1.1. Bioresonance therapy

The BICOM instrument manufactured by Regumed GmbH, Grafeling was used for the treatment. In essence, this consists of an electronic amplifier which electronically modifies the changes in potential picked up via the main electrodes and returns them to the patient via the same output electrodes. The instrument generally operates in the frequency range from 10 Hz to 150 kHz. The manufacturer provides 300 fixed settings, programmed into the machine and called up by programme numbers, which can be individually adapted and combined to suit the patient’s situation, after energetic testing and diagnosis by a doctor. As can be seen from the circuit diagram in the figure below, five different types of therapy can be set.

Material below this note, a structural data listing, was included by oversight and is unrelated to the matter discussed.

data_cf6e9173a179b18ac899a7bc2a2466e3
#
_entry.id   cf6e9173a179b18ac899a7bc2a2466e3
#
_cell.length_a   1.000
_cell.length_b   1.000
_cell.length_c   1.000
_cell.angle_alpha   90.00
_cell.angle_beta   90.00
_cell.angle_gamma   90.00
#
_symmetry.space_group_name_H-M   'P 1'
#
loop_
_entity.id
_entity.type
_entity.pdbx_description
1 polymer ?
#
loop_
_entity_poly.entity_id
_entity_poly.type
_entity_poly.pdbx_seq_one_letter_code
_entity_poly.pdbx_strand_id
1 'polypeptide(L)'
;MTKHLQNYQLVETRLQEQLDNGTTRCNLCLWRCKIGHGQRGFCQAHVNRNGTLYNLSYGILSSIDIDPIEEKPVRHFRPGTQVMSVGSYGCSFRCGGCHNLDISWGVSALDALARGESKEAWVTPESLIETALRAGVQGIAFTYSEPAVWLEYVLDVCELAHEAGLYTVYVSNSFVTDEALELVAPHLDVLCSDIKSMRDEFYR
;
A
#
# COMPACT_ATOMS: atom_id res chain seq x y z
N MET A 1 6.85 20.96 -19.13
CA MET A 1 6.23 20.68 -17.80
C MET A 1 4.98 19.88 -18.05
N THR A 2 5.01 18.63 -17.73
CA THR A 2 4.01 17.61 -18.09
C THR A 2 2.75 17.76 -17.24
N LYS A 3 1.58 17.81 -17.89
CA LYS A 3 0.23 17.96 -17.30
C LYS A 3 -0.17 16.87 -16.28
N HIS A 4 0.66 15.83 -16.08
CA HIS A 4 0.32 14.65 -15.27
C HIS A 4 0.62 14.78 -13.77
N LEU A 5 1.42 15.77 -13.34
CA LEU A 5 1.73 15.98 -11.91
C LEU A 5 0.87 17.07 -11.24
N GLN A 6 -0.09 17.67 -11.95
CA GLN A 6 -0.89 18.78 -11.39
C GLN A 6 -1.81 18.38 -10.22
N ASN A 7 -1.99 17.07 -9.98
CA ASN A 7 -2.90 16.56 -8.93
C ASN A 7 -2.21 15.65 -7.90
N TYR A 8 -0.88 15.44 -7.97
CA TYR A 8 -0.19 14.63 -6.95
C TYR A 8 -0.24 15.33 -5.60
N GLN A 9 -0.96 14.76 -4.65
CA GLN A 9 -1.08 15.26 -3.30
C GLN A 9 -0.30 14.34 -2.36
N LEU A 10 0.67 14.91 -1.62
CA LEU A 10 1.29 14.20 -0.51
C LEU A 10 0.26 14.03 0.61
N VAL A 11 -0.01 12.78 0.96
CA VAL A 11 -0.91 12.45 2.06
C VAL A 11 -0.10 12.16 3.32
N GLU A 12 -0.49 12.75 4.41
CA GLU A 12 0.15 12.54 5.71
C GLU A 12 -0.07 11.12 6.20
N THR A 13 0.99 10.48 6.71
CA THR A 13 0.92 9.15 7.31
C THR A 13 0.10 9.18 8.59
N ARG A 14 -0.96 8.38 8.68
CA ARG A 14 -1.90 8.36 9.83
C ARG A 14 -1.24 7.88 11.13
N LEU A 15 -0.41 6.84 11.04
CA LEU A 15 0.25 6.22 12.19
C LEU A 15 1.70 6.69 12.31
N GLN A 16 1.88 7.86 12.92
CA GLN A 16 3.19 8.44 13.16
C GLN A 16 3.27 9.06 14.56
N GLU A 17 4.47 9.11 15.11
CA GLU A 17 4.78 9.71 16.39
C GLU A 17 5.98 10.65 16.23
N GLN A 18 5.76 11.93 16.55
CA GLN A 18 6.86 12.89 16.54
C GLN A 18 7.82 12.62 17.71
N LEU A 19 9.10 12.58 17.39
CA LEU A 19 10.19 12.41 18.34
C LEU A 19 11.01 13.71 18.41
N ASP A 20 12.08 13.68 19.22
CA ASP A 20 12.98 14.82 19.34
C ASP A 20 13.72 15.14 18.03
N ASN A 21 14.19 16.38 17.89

Figure                 BICOM circuit diagram

The bandpass can be varied in the following ways:

a)         A fixed, narrow bandpass, which is centred round a middle frequency with an upper and lower tolerance of +1- 3.5%.

b)        A wobbling bandpass: The narrow bandpass wobbles about the freely adjustable middle frequency.

c)         A sweeping bandpass: The narrow bandpass sweeps the entire frequency band, in steps, from 10 1-lz to 150 kllz at a rate which may vary from 3 to 180 seconds per sweep.

d)        All frequencies:

The narrow bandpass is switched off and the entire frequency band is transferred.

The amplitudes of the adjustable bandpasses may be increased by up to 64 times, or reduced to a minimum of 0.025.